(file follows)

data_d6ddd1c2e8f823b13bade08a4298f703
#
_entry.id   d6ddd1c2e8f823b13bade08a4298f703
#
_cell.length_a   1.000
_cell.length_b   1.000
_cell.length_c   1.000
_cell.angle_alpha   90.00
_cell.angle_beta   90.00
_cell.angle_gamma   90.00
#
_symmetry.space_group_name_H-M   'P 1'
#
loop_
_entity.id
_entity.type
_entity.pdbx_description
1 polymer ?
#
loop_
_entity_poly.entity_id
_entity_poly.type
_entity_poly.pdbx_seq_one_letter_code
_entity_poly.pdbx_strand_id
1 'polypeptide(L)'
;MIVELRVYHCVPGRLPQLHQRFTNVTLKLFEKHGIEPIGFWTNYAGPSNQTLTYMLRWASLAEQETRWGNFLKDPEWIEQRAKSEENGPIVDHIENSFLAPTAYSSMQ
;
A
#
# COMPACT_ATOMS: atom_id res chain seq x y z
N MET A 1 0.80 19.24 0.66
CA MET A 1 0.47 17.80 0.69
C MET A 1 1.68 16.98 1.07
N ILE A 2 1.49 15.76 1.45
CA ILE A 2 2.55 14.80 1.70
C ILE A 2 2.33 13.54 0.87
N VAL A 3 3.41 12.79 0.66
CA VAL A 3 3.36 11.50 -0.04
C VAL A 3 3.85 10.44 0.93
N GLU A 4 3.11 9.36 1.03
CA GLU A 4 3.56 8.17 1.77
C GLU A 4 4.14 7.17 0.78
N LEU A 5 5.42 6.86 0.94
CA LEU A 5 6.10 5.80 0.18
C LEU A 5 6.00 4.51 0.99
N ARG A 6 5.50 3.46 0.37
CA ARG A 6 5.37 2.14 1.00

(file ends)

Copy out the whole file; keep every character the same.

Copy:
data_d6ddd1c2e8f823b13bade08a4298f703
#
_entry.id   d6ddd1c2e8f823b13bade08a4298f703
#
_cell.length_a   1.000
_cell.length_b   1.000
_cell.length_c   1.000
_cell.angle_alpha   90.00
_cell.angle_beta   90.00
_cell.angle_gamma   90.00
#
_symmetry.space_group_name_H-M   'P 1'
#
loop_
_entity.id
_entity.type
_entity.pdbx_description
1 polymer ?
#
loop_
_entity_poly.entity_id
_entity_poly.type
_entity_poly.pdbx_seq_one_letter_code
_entity_poly.pdbx_strand_id
1 'polypeptide(L)'
;MIVELRVYHCVPGRLPQLHQRFTNVTLKLFEKHGIEPIGFWTNYAGPSNQTLTYMLRWASLAEQETRWGNFLKDPEWIEQRAKSEENGPIVDHIENSFLAPTAYSSMQ
;
A
#
# COMPACT_ATOMS: atom_id res chain seq x y z
N MET A 1 0.80 19.24 0.66
CA MET A 1 0.47 17.80 0.69
C MET A 1 1.68 16.98 1.07
N ILE A 2 1.49 15.76 1.45
CA ILE A 2 2.55 14.80 1.70
C ILE A 2 2.33 13.54 0.87
N VAL A 3 3.41 12.79 0.66
CA VAL A 3 3.36 11.50 -0.04
C VAL A 3 3.85 10.44 0.93
N GLU A 4 3.11 9.36 1.03
CA GLU A 4 3.56 8.17 1.77
C GLU A 4 4.14 7.17 0.78
N LEU A 5 5.42 6.86 0.94
CA LEU A 5 6.10 5.80 0.18
C LEU A 5 6.00 4.51 0.99
N ARG A 6 5.50 3.46 0.37
CA ARG A 6 5.37 2.14 1.00